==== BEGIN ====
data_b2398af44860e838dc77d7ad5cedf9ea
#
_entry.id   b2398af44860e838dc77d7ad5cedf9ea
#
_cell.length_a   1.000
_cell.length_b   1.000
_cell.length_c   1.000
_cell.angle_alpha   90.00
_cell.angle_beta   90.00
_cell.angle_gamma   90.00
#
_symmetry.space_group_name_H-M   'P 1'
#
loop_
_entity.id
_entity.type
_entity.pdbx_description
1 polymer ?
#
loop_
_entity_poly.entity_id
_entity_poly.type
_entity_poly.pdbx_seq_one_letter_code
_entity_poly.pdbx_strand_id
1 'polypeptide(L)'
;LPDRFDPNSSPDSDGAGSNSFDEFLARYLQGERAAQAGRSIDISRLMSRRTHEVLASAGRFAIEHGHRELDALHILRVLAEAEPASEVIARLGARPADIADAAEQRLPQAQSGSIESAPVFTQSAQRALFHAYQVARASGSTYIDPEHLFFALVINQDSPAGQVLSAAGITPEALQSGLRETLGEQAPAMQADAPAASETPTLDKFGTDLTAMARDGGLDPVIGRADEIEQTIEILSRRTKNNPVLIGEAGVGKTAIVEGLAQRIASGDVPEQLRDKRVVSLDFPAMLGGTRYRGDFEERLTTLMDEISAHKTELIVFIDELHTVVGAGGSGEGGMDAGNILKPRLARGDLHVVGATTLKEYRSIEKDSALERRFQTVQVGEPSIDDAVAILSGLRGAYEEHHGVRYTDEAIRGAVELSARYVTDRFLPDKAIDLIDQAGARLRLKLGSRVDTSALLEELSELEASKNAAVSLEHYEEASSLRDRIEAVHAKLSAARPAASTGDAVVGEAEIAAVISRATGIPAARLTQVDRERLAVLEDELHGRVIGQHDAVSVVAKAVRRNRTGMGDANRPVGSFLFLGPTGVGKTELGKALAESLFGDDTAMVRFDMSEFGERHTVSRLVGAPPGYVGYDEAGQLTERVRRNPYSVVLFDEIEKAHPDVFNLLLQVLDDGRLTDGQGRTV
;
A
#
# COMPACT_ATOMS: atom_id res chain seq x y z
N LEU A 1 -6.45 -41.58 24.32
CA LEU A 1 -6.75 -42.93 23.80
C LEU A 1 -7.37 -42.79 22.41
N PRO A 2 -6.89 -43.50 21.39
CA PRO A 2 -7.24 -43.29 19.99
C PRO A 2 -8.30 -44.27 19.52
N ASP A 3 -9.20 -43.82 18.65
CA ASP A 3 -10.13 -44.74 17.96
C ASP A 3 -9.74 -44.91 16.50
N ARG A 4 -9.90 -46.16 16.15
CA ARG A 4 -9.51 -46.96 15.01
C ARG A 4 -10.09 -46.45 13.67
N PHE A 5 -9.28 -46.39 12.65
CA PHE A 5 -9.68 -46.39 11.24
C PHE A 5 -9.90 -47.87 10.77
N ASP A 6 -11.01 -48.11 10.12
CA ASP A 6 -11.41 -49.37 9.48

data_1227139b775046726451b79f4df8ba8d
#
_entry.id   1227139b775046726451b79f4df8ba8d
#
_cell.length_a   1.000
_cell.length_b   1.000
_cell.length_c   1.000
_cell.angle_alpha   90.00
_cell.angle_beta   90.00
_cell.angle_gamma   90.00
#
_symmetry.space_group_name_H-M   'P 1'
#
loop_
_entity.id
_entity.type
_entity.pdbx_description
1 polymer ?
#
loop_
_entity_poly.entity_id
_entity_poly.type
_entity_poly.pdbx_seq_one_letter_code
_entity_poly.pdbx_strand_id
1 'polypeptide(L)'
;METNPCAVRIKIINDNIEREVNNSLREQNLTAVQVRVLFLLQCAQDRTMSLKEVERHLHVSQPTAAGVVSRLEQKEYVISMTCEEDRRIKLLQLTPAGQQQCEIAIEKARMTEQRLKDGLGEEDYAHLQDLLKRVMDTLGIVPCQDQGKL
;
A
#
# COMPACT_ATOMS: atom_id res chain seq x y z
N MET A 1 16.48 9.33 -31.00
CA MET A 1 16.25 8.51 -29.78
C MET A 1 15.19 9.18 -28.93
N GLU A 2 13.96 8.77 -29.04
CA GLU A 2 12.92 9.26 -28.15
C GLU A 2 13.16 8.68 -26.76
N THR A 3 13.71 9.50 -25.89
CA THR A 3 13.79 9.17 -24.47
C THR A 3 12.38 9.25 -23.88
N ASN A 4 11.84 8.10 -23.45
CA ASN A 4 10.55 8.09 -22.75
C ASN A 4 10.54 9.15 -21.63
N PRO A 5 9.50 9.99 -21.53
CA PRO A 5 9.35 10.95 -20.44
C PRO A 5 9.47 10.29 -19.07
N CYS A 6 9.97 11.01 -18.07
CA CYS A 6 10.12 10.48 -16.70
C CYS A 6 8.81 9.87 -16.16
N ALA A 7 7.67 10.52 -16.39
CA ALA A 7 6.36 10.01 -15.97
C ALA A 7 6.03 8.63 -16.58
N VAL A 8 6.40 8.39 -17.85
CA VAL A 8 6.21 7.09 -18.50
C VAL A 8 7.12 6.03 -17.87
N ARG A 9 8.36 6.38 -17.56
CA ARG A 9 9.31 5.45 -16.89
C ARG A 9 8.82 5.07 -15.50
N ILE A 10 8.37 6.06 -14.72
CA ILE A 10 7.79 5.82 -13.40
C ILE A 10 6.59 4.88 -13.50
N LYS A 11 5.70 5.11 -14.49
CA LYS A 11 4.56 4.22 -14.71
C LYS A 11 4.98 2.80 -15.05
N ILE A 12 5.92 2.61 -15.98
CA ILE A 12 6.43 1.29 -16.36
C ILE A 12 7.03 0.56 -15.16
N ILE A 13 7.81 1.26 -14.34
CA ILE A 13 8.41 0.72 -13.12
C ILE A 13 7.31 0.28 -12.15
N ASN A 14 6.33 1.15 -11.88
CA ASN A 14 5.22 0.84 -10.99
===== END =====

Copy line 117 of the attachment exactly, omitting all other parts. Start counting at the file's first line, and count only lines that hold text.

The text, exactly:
N ASN A 14 6.33 1.15 -11.88